aHUS May be Associated With Heart Disease, Case Report Shows

Joana Carvalho, PhD avatar

by Joana Carvalho, PhD |

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In some patients, atypical hemolytic uremic syndrome (aHUS) may be associated with heart disease, a case report study highlights.

The case report study, “Atypical Hemolytic Uremic Syndrome Presenting as Acute Heart Failure — A Rare Presentation: Diagnosis Supported by Skin Biopsy,” was published in the Journal of Investigative Medicine High Impact Case Reports.

aHUS is caused by the progressive destruction of red blood cells because of a malfunction of the complement system — a set of more than 50 blood proteins that form part of the body’s immune defenses. The most common manifestations of aHUS include anemia, low platelet count (thrombocytopenia), and kidney failure.

However, some patients may also have nervous system involvement and, in rare cases, heart involvement.

In this case report study, authors described the clinical case of a patient with aHUS associated with heart disease.

The 24-year-old man with no history of heart disease arrived at the hospital with acute shortness of breath.

Clinical examination revealed the patient was undergoing acute heart and kidney failure. Lab tests showed he had low platelet count, low haptoglobin levels, low activity of complement proteins (C3, C4, and CH50), hematuria (blood in urine) and proteinuria (proteins in urine). Based on his clinical presentation, physicians suspected the patient had aHUS.

To confirm their suspicions, clinicians performed a skin biopsy of a rash on the patient’s arm, avoiding the standard kidney biopsy because of the severe thrombocytopenia the patient was experiencing.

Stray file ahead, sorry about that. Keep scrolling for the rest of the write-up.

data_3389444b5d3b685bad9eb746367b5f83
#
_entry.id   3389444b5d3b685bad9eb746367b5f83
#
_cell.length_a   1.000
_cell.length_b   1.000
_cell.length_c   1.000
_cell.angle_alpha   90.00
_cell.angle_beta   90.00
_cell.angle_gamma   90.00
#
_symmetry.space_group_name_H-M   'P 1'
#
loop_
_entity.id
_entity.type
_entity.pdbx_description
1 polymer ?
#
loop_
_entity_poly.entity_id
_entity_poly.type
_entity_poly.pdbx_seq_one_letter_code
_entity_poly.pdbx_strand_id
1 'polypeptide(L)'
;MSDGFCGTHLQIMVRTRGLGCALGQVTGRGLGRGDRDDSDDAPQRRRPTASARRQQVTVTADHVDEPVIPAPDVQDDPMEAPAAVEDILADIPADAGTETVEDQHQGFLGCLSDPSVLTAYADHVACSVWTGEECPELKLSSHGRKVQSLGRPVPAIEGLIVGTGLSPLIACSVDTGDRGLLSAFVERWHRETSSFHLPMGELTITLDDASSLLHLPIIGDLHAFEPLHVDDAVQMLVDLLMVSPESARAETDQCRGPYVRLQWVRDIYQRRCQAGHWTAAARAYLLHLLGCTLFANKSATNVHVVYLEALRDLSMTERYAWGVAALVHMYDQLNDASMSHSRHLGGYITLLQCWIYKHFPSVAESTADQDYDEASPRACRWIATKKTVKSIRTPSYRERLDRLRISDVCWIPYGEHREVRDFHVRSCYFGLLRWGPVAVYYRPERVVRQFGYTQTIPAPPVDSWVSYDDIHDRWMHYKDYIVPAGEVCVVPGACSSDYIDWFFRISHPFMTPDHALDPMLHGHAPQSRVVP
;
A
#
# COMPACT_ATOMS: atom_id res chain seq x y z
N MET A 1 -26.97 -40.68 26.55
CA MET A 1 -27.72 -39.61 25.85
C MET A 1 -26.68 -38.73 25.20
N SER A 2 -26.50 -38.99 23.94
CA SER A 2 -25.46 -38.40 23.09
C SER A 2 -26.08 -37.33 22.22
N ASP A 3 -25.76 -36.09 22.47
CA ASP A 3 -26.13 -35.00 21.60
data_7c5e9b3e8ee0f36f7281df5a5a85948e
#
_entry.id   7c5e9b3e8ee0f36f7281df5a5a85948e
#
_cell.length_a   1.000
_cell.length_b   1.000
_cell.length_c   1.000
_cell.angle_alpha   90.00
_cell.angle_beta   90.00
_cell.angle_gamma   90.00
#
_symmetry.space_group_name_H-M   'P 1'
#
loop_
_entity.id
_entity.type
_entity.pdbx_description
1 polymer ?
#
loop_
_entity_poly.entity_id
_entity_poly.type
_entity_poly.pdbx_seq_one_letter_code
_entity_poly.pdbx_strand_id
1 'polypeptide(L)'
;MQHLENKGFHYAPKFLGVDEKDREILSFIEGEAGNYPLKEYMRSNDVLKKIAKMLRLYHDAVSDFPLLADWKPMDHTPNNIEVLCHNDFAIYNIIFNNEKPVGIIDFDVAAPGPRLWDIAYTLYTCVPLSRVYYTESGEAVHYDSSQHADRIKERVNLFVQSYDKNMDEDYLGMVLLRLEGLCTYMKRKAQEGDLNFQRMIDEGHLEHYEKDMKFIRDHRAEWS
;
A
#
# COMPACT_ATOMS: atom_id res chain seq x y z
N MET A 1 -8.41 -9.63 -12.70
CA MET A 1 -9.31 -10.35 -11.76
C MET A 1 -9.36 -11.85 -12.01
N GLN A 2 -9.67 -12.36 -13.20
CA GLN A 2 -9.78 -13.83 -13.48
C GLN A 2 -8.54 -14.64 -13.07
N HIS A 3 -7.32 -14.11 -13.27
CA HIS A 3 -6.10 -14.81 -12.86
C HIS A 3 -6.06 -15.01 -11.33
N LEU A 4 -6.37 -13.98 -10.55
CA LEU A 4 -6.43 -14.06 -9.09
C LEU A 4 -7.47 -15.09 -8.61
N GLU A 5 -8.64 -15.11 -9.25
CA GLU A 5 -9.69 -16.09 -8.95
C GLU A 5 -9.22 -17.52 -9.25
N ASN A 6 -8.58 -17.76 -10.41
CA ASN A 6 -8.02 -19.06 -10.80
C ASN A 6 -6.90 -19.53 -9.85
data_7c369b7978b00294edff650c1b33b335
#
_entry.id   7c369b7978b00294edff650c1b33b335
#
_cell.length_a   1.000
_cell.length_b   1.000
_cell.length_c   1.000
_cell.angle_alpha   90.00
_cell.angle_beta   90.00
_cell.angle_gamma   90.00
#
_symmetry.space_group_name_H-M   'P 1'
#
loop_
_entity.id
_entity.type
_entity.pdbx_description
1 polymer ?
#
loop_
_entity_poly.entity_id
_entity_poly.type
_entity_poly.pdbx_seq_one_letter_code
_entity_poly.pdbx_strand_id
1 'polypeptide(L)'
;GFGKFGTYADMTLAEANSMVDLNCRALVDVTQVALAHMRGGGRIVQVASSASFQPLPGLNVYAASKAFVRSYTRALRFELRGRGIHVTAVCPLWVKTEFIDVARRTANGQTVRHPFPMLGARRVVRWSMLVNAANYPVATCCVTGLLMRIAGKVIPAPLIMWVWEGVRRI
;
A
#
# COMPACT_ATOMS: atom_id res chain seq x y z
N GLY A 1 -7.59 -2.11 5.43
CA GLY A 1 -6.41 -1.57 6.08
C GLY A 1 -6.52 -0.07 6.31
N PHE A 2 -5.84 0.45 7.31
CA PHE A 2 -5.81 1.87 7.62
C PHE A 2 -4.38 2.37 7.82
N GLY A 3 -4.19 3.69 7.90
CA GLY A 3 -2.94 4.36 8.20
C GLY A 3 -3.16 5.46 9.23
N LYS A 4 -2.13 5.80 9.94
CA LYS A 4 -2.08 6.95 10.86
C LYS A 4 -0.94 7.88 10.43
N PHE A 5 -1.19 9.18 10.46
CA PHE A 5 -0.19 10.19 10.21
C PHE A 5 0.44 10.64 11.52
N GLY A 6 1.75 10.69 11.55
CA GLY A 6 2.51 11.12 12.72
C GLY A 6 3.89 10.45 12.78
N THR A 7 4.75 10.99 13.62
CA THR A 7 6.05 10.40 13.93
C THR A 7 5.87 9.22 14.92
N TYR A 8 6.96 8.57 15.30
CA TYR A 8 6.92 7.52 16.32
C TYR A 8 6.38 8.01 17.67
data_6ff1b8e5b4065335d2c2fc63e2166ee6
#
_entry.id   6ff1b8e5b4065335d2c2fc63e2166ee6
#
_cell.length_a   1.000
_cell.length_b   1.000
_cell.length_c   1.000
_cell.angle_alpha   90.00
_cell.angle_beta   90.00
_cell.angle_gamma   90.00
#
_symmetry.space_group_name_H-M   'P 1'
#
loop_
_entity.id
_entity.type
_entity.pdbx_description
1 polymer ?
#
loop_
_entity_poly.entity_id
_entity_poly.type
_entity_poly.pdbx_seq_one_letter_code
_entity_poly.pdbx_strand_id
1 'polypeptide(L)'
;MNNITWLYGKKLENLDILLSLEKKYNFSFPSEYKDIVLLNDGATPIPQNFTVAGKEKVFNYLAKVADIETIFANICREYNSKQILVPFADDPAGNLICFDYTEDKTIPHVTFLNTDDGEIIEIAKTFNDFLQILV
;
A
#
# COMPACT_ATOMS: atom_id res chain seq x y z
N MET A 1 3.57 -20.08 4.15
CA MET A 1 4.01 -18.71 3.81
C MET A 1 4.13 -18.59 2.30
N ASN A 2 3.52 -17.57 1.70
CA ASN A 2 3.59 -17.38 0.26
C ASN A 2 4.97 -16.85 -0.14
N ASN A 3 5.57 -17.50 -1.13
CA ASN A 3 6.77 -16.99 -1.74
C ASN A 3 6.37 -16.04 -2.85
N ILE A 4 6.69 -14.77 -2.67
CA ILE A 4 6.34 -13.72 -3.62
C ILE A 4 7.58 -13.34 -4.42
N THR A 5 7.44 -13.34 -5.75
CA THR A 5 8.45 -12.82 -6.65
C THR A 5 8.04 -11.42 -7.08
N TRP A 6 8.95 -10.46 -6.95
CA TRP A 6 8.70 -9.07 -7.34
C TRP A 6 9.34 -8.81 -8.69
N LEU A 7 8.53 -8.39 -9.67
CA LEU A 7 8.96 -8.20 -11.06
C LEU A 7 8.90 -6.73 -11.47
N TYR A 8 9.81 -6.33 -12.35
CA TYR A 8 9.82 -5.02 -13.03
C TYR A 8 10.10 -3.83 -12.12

Skin biopsy analyses found signs of thrombotic microangiopathy (clotting of small blood vessels), confirming the diagnosis of aHUS. As a result, the patient was advised to start complement blockade therapy. However, treatment was not initiated immediately because of the patient’s concerns regarding the safety of immunotherapy drugs and his desire to get a second opinion.

In the meantime, the patient went into spontaneous disease remission and was discharged from the hospital once his heart and kidney function had normalized. He was also instructed to visit a higher- level medical center to be monitored for any disease relapse.

“Our case highlights a relatively rare association between aHUS and [heart] involvement, and the use of skin biopsy to support diagnosis of aHUS in patients who cannot undergo [kidney] biopsy because of thrombocytopenia,” the authors wrote.

“Since myocardial infarction and heart failure are life-threatening complications, early clinical suspicion leading to prompt diagnosis and initiation of therapy are of utmost importance to improve survival and long-term prognosis [of these patients],” they added.